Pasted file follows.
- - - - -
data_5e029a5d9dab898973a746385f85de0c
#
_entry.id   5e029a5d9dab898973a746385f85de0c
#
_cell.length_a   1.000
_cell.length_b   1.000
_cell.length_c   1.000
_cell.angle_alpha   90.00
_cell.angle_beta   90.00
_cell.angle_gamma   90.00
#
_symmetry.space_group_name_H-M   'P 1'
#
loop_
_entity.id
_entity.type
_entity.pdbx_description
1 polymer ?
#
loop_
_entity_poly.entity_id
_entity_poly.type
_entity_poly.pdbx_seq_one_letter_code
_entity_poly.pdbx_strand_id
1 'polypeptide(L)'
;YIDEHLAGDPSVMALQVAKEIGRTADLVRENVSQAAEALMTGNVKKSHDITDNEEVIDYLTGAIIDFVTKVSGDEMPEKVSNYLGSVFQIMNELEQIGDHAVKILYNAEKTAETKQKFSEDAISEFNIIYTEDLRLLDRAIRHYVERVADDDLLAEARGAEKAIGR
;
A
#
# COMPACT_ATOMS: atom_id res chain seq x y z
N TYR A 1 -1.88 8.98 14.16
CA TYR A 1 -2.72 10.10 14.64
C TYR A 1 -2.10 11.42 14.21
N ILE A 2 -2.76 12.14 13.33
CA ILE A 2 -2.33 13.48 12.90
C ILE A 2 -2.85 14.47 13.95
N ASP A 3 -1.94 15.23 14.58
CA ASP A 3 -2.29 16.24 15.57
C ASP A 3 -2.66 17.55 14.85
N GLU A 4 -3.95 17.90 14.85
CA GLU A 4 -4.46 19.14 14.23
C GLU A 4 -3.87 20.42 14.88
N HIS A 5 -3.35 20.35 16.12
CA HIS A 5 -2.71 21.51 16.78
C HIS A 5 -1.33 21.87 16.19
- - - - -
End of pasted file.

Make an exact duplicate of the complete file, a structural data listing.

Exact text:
data_5e029a5d9dab898973a746385f85de0c
#
_entry.id   5e029a5d9dab898973a746385f85de0c
#
_cell.length_a   1.000
_cell.length_b   1.000
_cell.length_c   1.000
_cell.angle_alpha   90.00
_cell.angle_beta   90.00
_cell.angle_gamma   90.00
#
_symmetry.space_group_name_H-M   'P 1'
#
loop_
_entity.id
_entity.type
_entity.pdbx_description
1 polymer ?
#
loop_
_entity_poly.entity_id
_entity_poly.type
_entity_poly.pdbx_seq_one_letter_code
_entity_poly.pdbx_strand_id
1 'polypeptide(L)'
;YIDEHLAGDPSVMALQVAKEIGRTADLVRENVSQAAEALMTGNVKKSHDITDNEEVIDYLTGAIIDFVTKVSGDEMPEKVSNYLGSVFQIMNELEQIGDHAVKILYNAEKTAETKQKFSEDAISEFNIIYTEDLRLLDRAIRHYVERVADDDLLAEARGAEKAIGR
;
A
#
# COMPACT_ATOMS: atom_id res chain seq x y z
N TYR A 1 -1.88 8.98 14.16
CA TYR A 1 -2.72 10.10 14.64
C TYR A 1 -2.10 11.42 14.21
N ILE A 2 -2.76 12.14 13.33
CA ILE A 2 -2.33 13.48 12.90
C ILE A 2 -2.85 14.47 13.95
N ASP A 3 -1.94 15.23 14.58
CA ASP A 3 -2.29 16.24 15.57
C ASP A 3 -2.66 17.55 14.85
N GLU A 4 -3.95 17.90 14.85
CA GLU A 4 -4.46 19.14 14.23
C GLU A 4 -3.87 20.42 14.88
N HIS A 5 -3.35 20.35 16.12
CA HIS A 5 -2.71 21.51 16.78
C HIS A 5 -1.33 21.87 16.19